Researchers Find New Ways to Study Chronic Pain

By Larson, Ruth | The Washington Times (Washington, DC), September 20, 1998 | Go to article overview

Researchers Find New Ways to Study Chronic Pain


Larson, Ruth, The Washington Times (Washington, DC)


New research is offering hope to the more than 50 million people suffering from pain - not the sharp, short-lived pain of touching a hot stove, but the never-ending agony of chronic pain.

Unpleasant as it may seem to the sufferer, pain is intended to be a protective mechanism. Acute pain, such as when skin meets flame, is the body's way of warning against tissue injury. More persistent pain after a knee or elbow injury alerts the individual to rest the limb to avoid further tissue damage.

But for some people, the pain lingers long after the injury has healed. Chronic pain has baffled researchers since it appears to serve no protective purpose.

"Pain can't be seen. That's the major problem," said Allan Basbaum of the W.M. Keck Center for Integrative Neuroscience at the University of California, San Francisco.

Doctors must guess the cause and the severity of pain based solely on the patient's description. Too often the pain is inadequately treated, whether from ignorance or fear of addiction to painkilling drugs. As a result, pain costs the nation some $100 billion annually in medical expenses and lost productivity.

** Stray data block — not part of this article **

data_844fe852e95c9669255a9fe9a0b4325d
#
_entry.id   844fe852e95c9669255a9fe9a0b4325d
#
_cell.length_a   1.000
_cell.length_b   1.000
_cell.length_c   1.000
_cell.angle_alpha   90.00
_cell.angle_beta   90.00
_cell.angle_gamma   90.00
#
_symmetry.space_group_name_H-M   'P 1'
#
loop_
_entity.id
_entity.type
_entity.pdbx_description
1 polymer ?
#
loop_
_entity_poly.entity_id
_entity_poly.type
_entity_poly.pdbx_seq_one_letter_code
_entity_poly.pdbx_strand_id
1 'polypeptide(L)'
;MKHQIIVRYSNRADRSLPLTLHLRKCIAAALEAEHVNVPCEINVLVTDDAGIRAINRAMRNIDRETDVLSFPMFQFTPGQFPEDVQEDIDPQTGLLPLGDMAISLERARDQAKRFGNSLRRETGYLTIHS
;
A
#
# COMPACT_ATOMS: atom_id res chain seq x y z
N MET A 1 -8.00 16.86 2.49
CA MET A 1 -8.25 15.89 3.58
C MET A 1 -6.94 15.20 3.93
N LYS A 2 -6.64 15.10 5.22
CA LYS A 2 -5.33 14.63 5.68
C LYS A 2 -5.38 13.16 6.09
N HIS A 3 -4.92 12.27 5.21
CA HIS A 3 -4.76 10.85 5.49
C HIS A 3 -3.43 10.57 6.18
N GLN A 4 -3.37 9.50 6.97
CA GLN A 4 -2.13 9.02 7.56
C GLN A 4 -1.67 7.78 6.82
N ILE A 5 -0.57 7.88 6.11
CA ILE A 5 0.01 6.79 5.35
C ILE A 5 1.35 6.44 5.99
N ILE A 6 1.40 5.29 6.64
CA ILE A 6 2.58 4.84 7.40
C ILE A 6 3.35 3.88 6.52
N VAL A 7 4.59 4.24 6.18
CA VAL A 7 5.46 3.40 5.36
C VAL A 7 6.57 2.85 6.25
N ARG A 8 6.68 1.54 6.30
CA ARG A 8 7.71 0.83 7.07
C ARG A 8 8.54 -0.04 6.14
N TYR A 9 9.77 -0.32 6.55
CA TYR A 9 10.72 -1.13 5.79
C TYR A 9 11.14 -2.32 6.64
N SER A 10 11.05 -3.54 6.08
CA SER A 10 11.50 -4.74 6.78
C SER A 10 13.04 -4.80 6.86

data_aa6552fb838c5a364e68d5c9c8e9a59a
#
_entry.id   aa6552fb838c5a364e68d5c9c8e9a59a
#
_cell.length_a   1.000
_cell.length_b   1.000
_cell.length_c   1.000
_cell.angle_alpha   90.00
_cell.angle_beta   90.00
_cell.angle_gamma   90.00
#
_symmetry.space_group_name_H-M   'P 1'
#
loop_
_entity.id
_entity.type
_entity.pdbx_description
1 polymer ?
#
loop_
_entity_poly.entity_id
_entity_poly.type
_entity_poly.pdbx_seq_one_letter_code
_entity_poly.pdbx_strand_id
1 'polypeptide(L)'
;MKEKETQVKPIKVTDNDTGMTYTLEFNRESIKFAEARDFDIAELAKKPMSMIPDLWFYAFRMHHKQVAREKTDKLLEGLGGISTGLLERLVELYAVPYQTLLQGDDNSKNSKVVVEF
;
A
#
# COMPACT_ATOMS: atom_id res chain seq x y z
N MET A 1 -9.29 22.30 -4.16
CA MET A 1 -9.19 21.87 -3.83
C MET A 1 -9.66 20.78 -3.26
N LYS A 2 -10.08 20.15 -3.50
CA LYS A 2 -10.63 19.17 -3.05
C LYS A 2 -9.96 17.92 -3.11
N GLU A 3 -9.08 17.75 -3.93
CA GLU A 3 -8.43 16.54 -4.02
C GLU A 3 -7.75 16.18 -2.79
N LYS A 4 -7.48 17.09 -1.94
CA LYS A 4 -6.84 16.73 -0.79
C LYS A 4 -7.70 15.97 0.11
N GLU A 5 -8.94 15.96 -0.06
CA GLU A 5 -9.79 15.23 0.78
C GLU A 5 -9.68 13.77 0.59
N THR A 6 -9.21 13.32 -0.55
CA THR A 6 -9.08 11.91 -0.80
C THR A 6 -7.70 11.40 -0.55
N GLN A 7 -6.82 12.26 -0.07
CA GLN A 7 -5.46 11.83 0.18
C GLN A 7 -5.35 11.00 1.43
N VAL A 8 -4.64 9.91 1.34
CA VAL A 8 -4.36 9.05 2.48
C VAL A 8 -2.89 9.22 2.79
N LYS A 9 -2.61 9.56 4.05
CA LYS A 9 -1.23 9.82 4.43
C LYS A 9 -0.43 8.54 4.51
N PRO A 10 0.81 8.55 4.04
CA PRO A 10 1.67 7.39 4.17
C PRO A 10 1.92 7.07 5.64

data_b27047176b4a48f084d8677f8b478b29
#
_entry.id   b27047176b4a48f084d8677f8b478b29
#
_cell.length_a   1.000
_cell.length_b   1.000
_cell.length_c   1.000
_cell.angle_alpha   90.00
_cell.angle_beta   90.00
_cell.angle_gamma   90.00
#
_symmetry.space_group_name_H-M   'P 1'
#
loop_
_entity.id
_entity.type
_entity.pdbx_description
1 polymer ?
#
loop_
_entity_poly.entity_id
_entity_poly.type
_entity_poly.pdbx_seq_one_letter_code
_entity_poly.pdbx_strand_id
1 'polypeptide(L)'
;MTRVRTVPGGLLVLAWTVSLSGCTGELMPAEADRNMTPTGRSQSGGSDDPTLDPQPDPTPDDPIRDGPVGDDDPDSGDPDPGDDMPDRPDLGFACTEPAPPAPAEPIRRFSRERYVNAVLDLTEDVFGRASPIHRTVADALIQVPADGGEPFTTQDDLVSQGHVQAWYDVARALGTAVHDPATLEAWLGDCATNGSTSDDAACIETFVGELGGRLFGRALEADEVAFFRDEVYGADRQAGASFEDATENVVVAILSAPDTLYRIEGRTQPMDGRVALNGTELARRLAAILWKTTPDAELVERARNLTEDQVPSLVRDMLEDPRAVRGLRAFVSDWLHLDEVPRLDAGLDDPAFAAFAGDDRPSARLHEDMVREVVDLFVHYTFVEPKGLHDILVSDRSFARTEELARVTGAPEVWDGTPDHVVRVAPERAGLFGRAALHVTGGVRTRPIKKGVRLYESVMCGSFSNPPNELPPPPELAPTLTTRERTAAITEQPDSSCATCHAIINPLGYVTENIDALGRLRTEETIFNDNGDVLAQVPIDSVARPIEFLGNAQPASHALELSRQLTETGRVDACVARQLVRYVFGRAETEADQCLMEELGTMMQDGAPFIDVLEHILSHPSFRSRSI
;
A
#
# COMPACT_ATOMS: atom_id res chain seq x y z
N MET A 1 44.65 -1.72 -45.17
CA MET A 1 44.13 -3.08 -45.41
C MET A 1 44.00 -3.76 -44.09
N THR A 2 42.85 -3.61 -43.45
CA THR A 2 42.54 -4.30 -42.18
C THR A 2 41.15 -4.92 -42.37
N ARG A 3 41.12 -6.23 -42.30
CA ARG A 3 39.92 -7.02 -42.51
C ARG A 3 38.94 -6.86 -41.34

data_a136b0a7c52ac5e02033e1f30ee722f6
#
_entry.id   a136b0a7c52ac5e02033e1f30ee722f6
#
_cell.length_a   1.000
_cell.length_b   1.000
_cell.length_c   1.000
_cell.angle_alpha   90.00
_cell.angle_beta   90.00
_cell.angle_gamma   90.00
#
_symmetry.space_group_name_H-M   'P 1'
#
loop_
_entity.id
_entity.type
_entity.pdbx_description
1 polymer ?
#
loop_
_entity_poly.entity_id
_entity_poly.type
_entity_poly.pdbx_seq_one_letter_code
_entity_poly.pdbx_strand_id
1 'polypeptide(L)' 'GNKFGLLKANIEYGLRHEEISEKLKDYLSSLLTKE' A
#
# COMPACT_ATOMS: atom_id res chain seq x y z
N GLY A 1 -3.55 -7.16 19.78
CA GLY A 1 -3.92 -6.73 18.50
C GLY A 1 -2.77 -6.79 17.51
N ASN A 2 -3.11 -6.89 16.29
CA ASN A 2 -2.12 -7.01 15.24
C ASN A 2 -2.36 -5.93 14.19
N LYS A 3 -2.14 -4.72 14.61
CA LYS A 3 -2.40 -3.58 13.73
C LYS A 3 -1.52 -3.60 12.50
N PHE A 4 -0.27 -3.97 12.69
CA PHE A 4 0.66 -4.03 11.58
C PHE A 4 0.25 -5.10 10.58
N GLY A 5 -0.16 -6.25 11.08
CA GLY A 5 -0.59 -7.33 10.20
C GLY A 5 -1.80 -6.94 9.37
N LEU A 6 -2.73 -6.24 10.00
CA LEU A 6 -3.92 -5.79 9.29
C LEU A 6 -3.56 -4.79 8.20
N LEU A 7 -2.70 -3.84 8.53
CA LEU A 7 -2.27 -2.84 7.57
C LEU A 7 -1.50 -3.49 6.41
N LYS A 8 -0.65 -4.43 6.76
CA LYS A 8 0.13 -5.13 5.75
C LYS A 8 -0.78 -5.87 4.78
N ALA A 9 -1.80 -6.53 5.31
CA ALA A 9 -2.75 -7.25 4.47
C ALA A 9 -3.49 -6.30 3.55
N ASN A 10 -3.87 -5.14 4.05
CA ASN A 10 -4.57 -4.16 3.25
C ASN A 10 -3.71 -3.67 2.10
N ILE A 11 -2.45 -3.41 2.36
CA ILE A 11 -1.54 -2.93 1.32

"Pain is not only a symptom. It's a disease," Mr. Basbaum told a pain management workshop last week sponsored by the American Pain Society.

Nevertheless, specialists certified in pain management are a relatively new development. Groups like the American Pain Society are working to spread the word that specialized pain management can help improve the lives of chronic-pain sufferers.

Gerald F. Gebhart, president of the American Pain Society, said the group is developing pain management guidelines for a variety of diseases, including cancer, HIV infection and AIDS.

Mr. Gebhart, who heads the University of Iowa's pharmacology department, said the complexity of pain mechanisms has been a major obstacle in understanding its cause. But with the help of sophisticated imaging technology, pain researchers are slowly unraveling the mysteries of persistent pain. …

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